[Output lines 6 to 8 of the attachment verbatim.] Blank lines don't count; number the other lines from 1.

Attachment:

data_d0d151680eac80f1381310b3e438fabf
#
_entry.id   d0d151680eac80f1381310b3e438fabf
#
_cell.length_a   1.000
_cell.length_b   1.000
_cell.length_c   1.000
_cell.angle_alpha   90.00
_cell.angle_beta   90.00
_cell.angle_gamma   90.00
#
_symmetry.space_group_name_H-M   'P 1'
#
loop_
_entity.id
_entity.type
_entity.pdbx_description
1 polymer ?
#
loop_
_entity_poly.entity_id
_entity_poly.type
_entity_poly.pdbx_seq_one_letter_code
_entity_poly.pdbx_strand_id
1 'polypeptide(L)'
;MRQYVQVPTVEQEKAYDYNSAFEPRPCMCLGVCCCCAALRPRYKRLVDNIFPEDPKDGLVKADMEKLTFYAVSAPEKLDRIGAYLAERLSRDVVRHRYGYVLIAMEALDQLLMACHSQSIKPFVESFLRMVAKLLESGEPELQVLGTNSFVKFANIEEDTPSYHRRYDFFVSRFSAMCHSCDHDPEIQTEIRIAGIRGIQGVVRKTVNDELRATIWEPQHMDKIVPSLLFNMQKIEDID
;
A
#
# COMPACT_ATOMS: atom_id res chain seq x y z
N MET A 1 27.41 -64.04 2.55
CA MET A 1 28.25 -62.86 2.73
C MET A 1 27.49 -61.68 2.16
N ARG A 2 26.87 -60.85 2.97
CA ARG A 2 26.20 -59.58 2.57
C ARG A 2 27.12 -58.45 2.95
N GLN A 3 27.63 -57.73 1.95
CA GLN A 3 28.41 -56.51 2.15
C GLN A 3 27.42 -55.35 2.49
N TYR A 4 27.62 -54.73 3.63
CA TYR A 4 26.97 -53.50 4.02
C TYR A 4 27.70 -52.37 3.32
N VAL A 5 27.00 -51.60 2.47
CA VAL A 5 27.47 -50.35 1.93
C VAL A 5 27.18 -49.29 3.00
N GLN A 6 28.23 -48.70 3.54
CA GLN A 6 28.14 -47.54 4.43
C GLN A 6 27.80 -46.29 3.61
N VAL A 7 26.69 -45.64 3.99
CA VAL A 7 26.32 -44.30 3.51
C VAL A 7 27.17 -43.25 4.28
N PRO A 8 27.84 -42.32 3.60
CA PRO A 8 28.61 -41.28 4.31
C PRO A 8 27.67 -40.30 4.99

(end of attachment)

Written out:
_cell.length_b   1.000
_cell.length_c   1.000
_cell.angle_alpha   90.00